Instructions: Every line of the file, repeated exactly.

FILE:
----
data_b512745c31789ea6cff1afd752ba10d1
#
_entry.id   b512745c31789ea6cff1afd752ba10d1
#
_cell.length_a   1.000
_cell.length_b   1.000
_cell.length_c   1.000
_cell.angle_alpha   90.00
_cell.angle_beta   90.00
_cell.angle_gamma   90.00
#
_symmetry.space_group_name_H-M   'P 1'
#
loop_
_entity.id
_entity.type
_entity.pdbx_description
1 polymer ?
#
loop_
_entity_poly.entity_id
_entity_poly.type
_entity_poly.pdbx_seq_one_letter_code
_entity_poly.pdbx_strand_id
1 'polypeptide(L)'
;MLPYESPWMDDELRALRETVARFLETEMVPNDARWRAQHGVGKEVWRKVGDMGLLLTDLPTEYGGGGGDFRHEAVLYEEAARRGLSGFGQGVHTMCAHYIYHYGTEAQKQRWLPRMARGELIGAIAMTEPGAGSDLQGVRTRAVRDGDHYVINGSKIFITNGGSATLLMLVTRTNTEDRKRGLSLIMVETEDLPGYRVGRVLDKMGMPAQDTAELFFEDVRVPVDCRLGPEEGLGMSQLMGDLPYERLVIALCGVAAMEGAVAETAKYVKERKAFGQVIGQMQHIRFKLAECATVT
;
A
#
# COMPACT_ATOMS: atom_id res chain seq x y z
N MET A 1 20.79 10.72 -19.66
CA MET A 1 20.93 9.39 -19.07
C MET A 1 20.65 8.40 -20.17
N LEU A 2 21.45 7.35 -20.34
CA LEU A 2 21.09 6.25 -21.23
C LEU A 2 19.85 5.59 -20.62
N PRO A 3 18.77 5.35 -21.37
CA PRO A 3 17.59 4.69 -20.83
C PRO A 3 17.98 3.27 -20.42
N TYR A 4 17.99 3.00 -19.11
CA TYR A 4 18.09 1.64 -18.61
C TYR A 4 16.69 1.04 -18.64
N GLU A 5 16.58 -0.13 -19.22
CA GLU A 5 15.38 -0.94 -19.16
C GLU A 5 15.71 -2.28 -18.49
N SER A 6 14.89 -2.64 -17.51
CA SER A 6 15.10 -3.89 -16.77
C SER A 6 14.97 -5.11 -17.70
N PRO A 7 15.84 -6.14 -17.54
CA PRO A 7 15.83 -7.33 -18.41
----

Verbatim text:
data_b512745c31789ea6cff1afd752ba10d1
#
_entry.id   b512745c31789ea6cff1afd752ba10d1
#
_cell.length_a   1.000
_cell.length_b   1.000
_cell.length_c   1.000
_cell.angle_alpha   90.00
_cell.angle_beta   90.00
_cell.angle_gamma   90.00
#
_symmetry.space_group_name_H-M   'P 1'
#
loop_
_entity.id
_entity.type
_entity.pdbx_description
1 polymer ?
#
loop_
_entity_poly.entity_id
_entity_poly.type
_entity_poly.pdbx_seq_one_letter_code
_entity_poly.pdbx_strand_id
1 'polypeptide(L)'
;MLPYESPWMDDELRALRETVARFLETEMVPNDARWRAQHGVGKEVWRKVGDMGLLLTDLPTEYGGGGGDFRHEAVLYEEAARRGLSGFGQGVHTMCAHYIYHYGTEAQKQRWLPRMARGELIGAIAMTEPGAGSDLQGVRTRAVRDGDHYVINGSKIFITNGGSATLLMLVTRTNTEDRKRGLSLIMVETEDLPGYRVGRVLDKMGMPAQDTAELFFEDVRVPVDCRLGPEEGLGMSQLMGDLPYERLVIALCGVAAMEGAVAETAKYVKERKAFGQVIGQMQHIRFKLAECATVT
;
A
#
# COMPACT_ATOMS: atom_id res chain seq x y z
N MET A 1 20.79 10.72 -19.66
CA MET A 1 20.93 9.39 -19.07
C MET A 1 20.65 8.40 -20.17
N LEU A 2 21.45 7.35 -20.34
CA LEU A 2 21.09 6.25 -21.23
C LEU A 2 19.85 5.59 -20.62
N PRO A 3 18.77 5.35 -21.37
CA PRO A 3 17.59 4.69 -20.83
C PRO A 3 17.98 3.27 -20.42
N TYR A 4 17.99 3.00 -19.11
CA TYR A 4 18.09 1.64 -18.61
C TYR A 4 16.69 1.04 -18.64
N GLU A 5 16.58 -0.13 -19.22
CA GLU A 5 15.38 -0.94 -19.16
C GLU A 5 15.71 -2.28 -18.49
N SER A 6 14.89 -2.64 -17.51
CA SER A 6 15.10 -3.89 -16.77
C SER A 6 14.97 -5.11 -17.70
N PRO A 7 15.84 -6.14 -17.54
CA PRO A 7 15.83 -7.33 -18.41